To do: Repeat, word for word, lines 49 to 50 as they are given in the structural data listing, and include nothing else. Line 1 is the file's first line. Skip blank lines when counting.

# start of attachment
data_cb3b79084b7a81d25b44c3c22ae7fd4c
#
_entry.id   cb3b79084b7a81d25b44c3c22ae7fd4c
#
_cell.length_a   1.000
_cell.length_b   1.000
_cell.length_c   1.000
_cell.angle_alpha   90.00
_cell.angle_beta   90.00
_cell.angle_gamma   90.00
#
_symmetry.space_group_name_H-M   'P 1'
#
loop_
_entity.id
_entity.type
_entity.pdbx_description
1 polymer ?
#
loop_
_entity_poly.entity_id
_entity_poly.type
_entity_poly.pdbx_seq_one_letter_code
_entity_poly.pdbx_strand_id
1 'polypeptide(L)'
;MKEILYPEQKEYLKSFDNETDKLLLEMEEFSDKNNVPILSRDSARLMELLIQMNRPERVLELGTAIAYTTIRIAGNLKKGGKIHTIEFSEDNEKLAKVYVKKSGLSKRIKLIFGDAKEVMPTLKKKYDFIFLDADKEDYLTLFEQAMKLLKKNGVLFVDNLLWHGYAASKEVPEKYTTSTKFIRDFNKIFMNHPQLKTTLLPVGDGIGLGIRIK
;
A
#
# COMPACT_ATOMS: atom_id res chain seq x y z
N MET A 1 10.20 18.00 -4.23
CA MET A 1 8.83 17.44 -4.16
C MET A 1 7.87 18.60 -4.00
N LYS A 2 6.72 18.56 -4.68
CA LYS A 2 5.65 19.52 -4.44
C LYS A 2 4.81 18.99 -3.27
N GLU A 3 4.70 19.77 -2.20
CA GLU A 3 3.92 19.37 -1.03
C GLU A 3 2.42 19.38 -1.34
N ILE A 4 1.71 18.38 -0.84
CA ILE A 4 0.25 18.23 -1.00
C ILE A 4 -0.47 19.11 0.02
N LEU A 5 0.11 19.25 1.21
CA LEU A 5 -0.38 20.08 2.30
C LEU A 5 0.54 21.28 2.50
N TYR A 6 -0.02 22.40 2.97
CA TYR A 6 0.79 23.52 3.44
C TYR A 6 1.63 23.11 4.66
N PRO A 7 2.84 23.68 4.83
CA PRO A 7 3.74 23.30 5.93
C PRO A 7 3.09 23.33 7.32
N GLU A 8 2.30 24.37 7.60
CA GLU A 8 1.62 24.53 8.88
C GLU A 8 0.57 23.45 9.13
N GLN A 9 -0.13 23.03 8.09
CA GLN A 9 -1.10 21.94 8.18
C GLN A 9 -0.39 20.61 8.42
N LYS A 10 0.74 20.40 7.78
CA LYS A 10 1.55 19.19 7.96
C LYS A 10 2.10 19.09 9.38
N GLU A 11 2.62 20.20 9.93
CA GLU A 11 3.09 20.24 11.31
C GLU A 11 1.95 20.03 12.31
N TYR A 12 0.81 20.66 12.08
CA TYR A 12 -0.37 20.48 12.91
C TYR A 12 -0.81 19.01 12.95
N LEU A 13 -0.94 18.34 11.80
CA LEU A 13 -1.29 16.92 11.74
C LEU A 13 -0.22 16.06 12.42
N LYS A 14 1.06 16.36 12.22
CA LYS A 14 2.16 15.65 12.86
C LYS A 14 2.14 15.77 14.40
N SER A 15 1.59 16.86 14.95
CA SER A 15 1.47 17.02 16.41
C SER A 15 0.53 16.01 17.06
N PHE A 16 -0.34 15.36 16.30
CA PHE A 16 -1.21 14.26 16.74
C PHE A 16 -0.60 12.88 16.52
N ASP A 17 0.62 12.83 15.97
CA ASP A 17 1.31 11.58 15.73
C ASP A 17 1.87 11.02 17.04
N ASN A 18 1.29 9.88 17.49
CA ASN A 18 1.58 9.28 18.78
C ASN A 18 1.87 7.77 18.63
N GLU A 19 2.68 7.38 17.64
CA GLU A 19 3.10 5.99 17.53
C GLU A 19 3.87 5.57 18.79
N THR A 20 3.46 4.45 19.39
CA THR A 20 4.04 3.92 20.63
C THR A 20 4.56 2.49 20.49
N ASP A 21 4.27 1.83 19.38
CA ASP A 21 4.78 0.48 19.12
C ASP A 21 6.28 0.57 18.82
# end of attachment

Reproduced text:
N PRO A 7 2.84 23.68 4.83
CA PRO A 7 3.74 23.30 5.93